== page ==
Within the Camera Profiles dropdown you’ll find a list of profiles that match the picture-style options offered by your camera. These can be useful for kickstarting the editing process by giving your image a range of tonal treatments. Note, these are only available when editing raw files. If you choose to edit a JPEG in Camera Raw (in Elements, you can go to Open > Edit in Camera Raw to do this) then the profile will be embedded.
Why edit in raw?
For those not used to raw editing, Camera Raw can seem baffling: why can’t we open our raw files in the Elements editor like we can with JPEGs? Elements is a pixel-based editor, and in their raw stage, the pixels have yet to be fully realised. Raws contain unprocessed image data. As such, each pixel has extra data that allows us to take it in one direction or another, with greater editing headroom than if the image was a JPEG. Here’s where this plug-in comes in (or Capture One, Affinity Photo, Lightroom or any other raw editor). This way, we have more control over adjustments.
Raw sharpening and noise reduction
Camera Raw offers a powerful array of sharpening and noise-reduction controls within the Detail Panel (accessed by clicking the triangular panel icon on the right). Here are the key sliders explained. In most cases, holding Alt while dragging a slider will give a grayscale view to help you judge the effect.
This slider controls the overall strength of the sharpening effect by increasing the contrast along edge details within the image. The correct amount will depend on the subject and resolution of the image. Push it until details are sharp, but beware of increasing image noise.
When we sharpen a photo we are simply increasing contrast along edges, where light pixels meet dark pixels. The Radius slider determines how far from the edge the sharpening – or ‘halos’ – will occur. A high radius is usually more suited to images with areas of low-frequency detail such as portraits, while a low radius may be better for detailed scenes like landscapes.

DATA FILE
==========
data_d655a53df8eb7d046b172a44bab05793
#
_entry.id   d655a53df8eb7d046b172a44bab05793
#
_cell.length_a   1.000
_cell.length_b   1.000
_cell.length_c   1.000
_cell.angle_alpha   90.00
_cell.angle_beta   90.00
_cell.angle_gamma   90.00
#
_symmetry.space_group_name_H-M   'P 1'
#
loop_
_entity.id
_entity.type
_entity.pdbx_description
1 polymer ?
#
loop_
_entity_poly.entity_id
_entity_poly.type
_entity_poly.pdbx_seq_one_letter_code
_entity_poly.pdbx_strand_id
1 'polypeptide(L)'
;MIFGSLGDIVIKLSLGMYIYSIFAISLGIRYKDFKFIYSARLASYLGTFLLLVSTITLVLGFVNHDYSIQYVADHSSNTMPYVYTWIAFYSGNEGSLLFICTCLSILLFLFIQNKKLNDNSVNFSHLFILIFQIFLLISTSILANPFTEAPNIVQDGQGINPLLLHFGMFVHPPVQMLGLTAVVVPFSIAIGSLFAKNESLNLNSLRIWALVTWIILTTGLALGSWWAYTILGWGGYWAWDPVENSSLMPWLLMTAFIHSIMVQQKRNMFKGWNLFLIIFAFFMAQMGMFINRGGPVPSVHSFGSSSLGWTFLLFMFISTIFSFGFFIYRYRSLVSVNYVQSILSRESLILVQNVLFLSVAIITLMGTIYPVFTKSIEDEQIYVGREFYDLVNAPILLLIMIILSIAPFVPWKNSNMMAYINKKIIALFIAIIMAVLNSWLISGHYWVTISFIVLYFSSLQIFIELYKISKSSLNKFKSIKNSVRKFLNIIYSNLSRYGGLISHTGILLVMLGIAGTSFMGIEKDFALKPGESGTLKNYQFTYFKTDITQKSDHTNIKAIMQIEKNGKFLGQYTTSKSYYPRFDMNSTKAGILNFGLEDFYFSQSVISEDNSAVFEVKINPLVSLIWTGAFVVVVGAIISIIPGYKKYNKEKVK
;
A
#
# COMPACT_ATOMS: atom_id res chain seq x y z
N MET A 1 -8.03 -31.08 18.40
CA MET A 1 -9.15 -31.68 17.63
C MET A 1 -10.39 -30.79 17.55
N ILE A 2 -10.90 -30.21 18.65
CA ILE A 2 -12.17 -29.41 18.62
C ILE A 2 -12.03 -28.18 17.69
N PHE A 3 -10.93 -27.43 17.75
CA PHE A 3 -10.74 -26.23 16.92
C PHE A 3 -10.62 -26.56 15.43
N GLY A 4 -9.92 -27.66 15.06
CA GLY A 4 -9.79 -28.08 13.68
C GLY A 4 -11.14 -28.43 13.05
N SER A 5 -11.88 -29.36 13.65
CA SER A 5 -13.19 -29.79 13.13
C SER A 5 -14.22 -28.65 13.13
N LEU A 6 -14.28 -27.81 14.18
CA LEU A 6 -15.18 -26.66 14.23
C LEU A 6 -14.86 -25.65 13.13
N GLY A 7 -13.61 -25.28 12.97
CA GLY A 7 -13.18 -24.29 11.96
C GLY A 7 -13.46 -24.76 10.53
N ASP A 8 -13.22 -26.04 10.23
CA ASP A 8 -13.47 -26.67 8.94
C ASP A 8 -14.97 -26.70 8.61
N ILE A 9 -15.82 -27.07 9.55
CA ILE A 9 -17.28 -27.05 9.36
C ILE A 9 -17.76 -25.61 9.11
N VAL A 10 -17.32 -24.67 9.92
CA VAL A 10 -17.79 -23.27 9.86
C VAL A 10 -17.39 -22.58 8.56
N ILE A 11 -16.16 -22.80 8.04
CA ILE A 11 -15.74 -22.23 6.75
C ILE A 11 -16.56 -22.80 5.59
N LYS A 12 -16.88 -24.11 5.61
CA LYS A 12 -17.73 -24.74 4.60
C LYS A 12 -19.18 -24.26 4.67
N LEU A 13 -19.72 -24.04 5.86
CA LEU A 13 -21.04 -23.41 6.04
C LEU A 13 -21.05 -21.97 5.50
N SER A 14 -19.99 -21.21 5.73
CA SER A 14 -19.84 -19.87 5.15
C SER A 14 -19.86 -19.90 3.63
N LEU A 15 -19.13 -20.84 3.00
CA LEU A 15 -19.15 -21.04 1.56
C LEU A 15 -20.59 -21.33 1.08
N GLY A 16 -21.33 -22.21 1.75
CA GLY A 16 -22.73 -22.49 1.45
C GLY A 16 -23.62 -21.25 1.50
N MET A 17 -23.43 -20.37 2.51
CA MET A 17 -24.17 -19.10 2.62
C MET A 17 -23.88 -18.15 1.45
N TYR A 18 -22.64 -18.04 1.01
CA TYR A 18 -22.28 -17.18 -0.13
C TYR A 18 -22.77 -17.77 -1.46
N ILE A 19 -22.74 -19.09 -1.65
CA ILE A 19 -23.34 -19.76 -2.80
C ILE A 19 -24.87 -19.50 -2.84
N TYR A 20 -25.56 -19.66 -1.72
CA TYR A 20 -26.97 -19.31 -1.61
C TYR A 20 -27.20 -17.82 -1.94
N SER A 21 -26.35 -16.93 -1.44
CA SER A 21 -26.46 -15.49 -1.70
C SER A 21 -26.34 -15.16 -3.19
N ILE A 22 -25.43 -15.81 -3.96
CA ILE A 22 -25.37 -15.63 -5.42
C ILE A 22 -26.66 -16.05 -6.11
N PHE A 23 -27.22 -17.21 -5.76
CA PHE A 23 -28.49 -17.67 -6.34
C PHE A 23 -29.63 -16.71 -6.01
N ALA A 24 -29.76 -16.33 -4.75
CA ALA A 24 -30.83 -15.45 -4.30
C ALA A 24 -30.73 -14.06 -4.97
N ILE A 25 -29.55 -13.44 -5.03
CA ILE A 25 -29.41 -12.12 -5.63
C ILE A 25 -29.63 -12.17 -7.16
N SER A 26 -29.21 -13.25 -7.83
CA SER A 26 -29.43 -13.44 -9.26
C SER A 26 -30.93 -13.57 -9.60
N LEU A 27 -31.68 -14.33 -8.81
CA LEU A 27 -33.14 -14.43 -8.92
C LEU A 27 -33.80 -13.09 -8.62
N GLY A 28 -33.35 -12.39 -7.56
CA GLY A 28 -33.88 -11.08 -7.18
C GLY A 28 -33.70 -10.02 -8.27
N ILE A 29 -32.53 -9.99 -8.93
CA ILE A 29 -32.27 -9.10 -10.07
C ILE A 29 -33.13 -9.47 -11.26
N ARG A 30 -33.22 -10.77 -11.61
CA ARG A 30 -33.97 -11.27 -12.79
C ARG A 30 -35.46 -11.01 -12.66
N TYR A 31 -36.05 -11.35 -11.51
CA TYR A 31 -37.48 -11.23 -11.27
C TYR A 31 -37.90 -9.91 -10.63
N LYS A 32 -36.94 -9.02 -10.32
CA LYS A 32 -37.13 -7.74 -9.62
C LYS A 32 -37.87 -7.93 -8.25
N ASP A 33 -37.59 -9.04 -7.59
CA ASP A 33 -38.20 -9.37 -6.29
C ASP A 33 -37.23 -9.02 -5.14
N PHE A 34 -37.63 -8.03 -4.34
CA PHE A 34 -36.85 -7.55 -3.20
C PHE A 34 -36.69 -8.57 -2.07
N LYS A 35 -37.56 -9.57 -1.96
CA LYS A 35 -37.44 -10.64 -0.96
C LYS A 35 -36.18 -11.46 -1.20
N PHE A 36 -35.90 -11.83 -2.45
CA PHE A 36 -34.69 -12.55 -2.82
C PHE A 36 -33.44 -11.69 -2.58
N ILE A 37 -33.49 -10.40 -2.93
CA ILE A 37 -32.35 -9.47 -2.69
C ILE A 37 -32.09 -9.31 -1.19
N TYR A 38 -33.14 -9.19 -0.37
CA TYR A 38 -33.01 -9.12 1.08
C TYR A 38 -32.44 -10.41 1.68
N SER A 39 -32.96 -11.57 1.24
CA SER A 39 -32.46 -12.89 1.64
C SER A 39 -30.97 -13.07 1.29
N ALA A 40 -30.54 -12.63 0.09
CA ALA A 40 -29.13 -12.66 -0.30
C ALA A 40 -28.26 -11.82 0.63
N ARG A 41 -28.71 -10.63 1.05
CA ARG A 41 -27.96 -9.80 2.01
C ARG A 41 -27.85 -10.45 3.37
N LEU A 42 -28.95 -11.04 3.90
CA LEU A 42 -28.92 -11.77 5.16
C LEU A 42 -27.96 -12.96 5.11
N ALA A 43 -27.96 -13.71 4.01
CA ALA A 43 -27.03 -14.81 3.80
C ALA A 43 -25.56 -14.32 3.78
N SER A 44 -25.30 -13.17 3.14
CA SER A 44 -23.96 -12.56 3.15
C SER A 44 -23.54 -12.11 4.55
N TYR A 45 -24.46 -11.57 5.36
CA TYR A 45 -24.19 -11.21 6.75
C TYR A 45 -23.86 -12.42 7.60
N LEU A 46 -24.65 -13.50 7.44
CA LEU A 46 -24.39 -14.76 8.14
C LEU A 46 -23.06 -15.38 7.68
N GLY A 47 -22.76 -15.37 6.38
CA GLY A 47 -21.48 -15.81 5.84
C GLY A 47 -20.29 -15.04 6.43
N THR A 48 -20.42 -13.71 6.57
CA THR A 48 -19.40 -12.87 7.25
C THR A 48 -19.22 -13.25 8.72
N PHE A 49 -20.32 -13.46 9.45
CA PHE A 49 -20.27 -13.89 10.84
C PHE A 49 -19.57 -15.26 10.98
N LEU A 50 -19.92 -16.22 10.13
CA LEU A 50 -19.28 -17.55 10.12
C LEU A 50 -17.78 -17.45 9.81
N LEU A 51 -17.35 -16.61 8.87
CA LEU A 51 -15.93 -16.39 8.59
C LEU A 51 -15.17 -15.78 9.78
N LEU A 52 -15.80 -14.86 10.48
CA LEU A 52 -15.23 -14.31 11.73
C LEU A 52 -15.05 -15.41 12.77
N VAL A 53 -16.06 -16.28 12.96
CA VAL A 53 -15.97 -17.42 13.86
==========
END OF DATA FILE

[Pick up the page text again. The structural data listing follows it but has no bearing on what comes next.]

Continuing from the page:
This lets us suppress halos and artefacts by controlling how much high-frequency detail is sharpened. A lower value is better for restricting the sharpening to strong edges, while a higher value is better for emphasising textures and surfaces in the scene.
This lets us restrict the effects of the sharpening to areas of fine detail, allowing us to exclude featureless or blurred parts of the photo from becoming oversharpened. Hold Alt while dragging the slider for a black & white view. As you drag the slider across, areas will begin to appear – these will be excluded from the sharpening.
This lets us combat the grainy noise that often occurs when we shoot at high ISOs, or if we attempt to rescue an underexposed photo. Drag the slider to a point where the noise disappears, but beware of blurring fine details. Sharpening and noise reduction go hand in hand, so if we push one too far it can have an adverse effect on the other.
This targets blotchy spots of colour that can appear in our photos, especially in darker areas. By default it’s set to 25, which is usually enough. The Color Noise slider below this lets you set a threshold – high values protect the colour edges, while low values remove speckles of colour.